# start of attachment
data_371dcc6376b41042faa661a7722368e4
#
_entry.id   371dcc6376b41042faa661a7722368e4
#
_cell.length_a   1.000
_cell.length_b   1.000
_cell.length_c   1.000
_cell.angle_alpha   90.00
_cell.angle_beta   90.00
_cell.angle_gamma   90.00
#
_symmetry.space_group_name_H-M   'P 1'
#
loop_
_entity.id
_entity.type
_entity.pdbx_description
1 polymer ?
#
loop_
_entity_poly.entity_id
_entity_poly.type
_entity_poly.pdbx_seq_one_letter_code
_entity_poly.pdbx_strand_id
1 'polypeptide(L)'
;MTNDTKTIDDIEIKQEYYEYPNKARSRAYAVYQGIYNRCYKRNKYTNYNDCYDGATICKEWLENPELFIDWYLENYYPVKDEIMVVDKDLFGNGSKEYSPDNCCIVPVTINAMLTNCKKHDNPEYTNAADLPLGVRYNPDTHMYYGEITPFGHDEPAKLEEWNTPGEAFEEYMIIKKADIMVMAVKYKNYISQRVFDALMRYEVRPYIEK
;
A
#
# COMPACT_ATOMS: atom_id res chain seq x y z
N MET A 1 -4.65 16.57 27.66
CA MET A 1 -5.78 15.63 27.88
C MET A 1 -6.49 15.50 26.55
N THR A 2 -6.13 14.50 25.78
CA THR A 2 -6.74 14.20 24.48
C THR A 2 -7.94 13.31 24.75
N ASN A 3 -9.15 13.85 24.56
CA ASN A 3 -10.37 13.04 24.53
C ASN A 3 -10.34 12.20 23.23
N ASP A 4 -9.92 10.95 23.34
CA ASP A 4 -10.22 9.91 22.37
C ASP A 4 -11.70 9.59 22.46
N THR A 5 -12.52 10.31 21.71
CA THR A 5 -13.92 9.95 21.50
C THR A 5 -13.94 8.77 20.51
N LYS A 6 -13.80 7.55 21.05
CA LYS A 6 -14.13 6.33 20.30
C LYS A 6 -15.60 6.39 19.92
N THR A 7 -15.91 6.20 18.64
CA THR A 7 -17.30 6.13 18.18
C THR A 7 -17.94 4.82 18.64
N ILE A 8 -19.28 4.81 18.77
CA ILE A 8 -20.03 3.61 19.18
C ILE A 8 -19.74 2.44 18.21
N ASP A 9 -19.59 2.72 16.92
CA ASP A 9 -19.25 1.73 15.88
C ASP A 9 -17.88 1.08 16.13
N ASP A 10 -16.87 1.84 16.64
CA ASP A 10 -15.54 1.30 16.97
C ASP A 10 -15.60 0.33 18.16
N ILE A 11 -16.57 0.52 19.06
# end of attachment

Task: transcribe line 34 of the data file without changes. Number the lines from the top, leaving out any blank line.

N THR A 2 -6.13 14.50 25.78